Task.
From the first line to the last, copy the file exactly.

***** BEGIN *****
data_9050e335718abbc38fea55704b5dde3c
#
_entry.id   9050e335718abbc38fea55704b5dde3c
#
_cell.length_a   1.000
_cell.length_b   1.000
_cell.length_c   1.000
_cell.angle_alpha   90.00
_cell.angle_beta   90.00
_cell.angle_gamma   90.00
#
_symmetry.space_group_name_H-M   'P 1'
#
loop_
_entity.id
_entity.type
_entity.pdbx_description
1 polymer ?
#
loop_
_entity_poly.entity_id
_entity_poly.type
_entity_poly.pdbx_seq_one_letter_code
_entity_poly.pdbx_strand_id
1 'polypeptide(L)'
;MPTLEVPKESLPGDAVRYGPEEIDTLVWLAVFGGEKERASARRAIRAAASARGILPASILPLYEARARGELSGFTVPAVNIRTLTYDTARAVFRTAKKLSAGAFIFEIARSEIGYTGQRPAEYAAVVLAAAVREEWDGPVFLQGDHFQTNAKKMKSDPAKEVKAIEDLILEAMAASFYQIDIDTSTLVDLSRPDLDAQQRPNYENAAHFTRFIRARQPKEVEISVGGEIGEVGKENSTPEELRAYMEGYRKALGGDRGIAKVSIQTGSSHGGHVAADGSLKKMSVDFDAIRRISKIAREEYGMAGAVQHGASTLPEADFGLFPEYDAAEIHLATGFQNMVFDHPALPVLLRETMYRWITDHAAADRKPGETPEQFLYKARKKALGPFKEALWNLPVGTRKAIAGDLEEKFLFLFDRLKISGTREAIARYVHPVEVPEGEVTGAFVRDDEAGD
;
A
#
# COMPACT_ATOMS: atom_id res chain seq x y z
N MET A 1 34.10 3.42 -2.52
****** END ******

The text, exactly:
data_9050e335718abbc38fea55704b5dde3c
#
_entry.id   9050e335718abbc38fea55704b5dde3c
#
_cell.length_a   1.000
_cell.length_b   1.000
_cell.length_c   1.000
_cell.angle_alpha   90.00
_cell.angle_beta   90.00
_cell.angle_gamma   90.00
#
_symmetry.space_group_name_H-M   'P 1'
#
loop_
_entity.id
_entity.type
_entity.pdbx_description
1 polymer ?
#
loop_
_entity_poly.entity_id
_entity_poly.type
_entity_poly.pdbx_seq_one_letter_code
_entity_poly.pdbx_strand_id
1 'polypeptide(L)'
;MPTLEVPKESLPGDAVRYGPEEIDTLVWLAVFGGEKERASARRAIRAAASARGILPASILPLYEARARGELSGFTVPAVNIRTLTYDTARAVFRTAKKLSAGAFIFEIARSEIGYTGQRPAEYAAVVLAAAVREEWDGPVFLQGDHFQTNAKKMKSDPAKEVKAIEDLILEAMAASFYQIDIDTSTLVDLSRPDLDAQQRPNYENAAHFTRFIRARQPKEVEISVGGEIGEVGKENSTPEELRAYMEGYRKALGGDRGIAKVSIQTGSSHGGHVAADGSLKKMSVDFDAIRRISKIAREEYGMAGAVQHGASTLPEADFGLFPEYDAAEIHLATGFQNMVFDHPALPVLLRETMYRWITDHAAADRKPGETPEQFLYKARKKALGPFKEALWNLPVGTRKAIAGDLEEKFLFLFDRLKISGTREAIARYVHPVEVPEGEVTGAFVRDDEAGD
;
A
#
# COMPACT_ATOMS: atom_id res chain seq x y z
N MET A 1 34.10 3.42 -2.52